Divining the Self

Divining the Self Pdf/ePub eBook Author: Velma E. Love
Editor: Penn State Press
ISBN: 0271069201
FileSize: 390kb
File Format: Pdf
Read: 390


Divining the Self by Velma E. Love Summary

Divining the Self weaves elements of personal narrative, myth, history, and interpretive analysis into a vibrant tapestry that reflects the textured, embodied, and performative nature of scripture and scripturalizing practices. Velma Love examines the Odu—the Yoruba sacred scriptures—along with the accompanying mythology, philosophy, and ritual technologies engaged by African Americans. Drawing from the personal narratives of African American Ifa practitioners along with additional ethnographic fieldwork conducted in Oyotunji African Village, South Carolina, and New York City, Love’s work explores the ways in which an ancient worldview survives in modern times. Divining the Self also takes up the challenge of determining what it means for the scholar of religion to study scripture as both text and performance. This work provides an excellent case study of the sociocultural phenomenon of scripturalizing practices.

Defying Maliseet Language Death

Defying Maliseet Language Death Pdf/ePub eBook Author: Bernard C. Perley
Editor: U of Nebraska Press
ISBN: 0803266804
FileSize: 1709kb
File Format: Pdf
Read: 1709


Defying Maliseet Language Death by Bernard C. Perley Summary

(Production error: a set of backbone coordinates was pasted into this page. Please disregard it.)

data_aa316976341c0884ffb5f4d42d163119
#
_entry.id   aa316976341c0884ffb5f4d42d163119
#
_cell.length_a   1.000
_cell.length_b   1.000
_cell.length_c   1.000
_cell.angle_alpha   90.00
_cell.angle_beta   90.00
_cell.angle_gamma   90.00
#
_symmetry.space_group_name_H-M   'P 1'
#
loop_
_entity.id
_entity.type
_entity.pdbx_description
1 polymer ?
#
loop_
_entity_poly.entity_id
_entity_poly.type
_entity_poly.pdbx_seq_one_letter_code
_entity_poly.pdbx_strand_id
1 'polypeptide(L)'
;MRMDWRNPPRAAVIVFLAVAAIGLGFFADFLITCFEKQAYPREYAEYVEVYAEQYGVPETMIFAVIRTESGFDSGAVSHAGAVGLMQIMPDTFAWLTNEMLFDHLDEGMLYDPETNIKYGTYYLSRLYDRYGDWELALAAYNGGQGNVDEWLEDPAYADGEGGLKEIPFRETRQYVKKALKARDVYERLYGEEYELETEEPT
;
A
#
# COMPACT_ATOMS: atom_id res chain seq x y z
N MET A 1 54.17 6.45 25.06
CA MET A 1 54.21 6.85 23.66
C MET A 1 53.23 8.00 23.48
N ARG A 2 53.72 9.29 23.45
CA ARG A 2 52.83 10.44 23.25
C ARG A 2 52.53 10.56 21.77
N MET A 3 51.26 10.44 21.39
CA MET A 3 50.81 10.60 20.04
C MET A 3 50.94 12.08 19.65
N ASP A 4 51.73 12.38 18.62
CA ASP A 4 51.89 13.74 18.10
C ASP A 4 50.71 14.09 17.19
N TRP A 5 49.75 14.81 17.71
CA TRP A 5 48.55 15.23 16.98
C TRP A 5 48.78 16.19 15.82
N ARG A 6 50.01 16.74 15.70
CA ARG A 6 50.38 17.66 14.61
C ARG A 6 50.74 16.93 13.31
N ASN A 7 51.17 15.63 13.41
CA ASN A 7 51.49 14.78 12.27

Published through the Recovering Languages and Literacies of the Americas initiative, supported by the Andrew W. Mellon Foundation Today, indigenous communities throughout North America are grappling with the dual issues of language loss and revitalization. While many communities are making efforts to bring their traditional languages back through educational programs, for some communities these efforts are not enough or have come too late to stem the tide of language death, which occurs when there are no remaining fluent speakers and the language is no longer used in regular communication. The Maliseet language, as spoken in the Tobique First Nation of New Brunswick, Canada, is one such endangered language that will either be revitalized and survive or will die off. Defying Maliseet Language Death is an ethnographic study by Bernard C. Perley, a member of this First Nation, that examines the role of the Maliseet language and its survival in Maliseet identity processes. Perley examines what is being done to keep the Maliseet language alive, who is actively involved in these processes, and how these two factors combine to promote Maliseet language survival. He also explores questions of identity, asking the important question: “If Maliseet is no longer spoken, are we still Maliseet?” This timely volume joins the dual issues of language survival and indigenous identity to present a unique perspective on the place of language within culture.